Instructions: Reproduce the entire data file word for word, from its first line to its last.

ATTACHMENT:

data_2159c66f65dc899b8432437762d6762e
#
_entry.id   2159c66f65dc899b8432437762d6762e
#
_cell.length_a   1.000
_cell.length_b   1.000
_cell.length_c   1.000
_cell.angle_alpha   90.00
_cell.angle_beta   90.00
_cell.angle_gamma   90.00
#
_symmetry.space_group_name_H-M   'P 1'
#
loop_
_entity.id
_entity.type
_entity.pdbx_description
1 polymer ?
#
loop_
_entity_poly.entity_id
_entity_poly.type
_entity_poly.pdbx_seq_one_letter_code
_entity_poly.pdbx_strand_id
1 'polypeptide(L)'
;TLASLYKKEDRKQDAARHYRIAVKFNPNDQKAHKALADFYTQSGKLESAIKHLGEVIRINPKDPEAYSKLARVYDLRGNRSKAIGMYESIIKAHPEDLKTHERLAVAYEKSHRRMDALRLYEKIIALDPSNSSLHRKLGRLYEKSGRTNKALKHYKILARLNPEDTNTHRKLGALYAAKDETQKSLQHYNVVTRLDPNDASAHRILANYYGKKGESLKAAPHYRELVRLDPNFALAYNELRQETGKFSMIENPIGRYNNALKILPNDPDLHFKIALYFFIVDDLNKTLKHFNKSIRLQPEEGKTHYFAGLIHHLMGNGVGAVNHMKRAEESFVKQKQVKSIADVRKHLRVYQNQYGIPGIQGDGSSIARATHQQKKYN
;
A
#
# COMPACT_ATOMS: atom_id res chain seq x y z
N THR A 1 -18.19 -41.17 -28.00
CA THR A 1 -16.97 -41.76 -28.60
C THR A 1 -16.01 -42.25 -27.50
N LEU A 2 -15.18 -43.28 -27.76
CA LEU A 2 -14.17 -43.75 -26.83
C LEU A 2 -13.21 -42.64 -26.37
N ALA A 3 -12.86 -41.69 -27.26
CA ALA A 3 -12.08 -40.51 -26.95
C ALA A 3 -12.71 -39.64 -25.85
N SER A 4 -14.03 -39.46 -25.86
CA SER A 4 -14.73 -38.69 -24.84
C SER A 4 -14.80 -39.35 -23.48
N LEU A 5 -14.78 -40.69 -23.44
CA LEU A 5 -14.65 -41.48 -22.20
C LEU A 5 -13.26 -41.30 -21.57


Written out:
data_2159c66f65dc899b8432437762d6762e
#
_entry.id   2159c66f65dc899b8432437762d6762e
#
_cell.length_a   1.000
_cell.length_b   1.000
_cell.length_c   1.000
_cell.angle_alpha   90.00
_cell.angle_beta   90.00
_cell.angle_gamma   90.00
#
_symmetry.space_group_name_H-M   'P 1'
#
loop_
_entity.id
_entity.type
_entity.pdbx_description
1 polymer ?
#
loop_
_entity_poly.entity_id
_entity_poly.type
_entity_poly.pdbx_seq_one_letter_code
_entity_poly.pdbx_strand_id
1 'polypeptide(L)'
;TLASLYKKEDRKQDAARHYRIAVKFNPNDQKAHKALADFYTQSGKLESAIKHLGEVIRINPKDPEAYSKLARVYDLRGNRSKAIGMYESIIKAHPEDLKTHERLAVAYEKSHRRMDALRLYEKIIALDPSNSSLHRKLGRLYEKSGRTNKALKHYKILARLNPEDTNTHRKLGALYAAKDETQKSLQHYNVVTRLDPNDASAHRILANYYGKKGESLKAAPHYRELVRLDPNFALAYNELRQETGKFSMIENPIGRYNNALKILPNDPDLHFKIALYFFIVDDLNKTLKHFNKSIRLQPEEGKTHYFAGLIHHLMGNGVGAVNHMKRAEESFVKQKQVKSIADVRKHLRVYQNQYGIPGIQGDGSSIARATHQQKKYN
;
A
#
# COMPACT_ATOMS: atom_id res chain seq x y z
N THR A 1 -18.19 -41.17 -28.00
CA THR A 1 -16.97 -41.76 -28.60
C THR A 1 -16.01 -42.25 -27.50
N LEU A 2 -15.18 -43.28 -27.76
CA LEU A 2 -14.17 -43.75 -26.83
C LEU A 2 -13.21 -42.64 -26.37
N ALA A 3 -12.86 -41.69 -27.26
CA ALA A 3 -12.08 -40.51 -26.95
C ALA A 3 -12.71 -39.64 -25.85
N SER A 4 -14.03 -39.46 -25.86
CA SER A 4 -14.73 -38.69 -24.84
C SER A 4 -14.80 -39.35 -23.48
N LEU A 5 -14.78 -40.69 -23.44
CA LEU A 5 -14.65 -41.48 -22.20
C LEU A 5 -13.26 -41.30 -21.57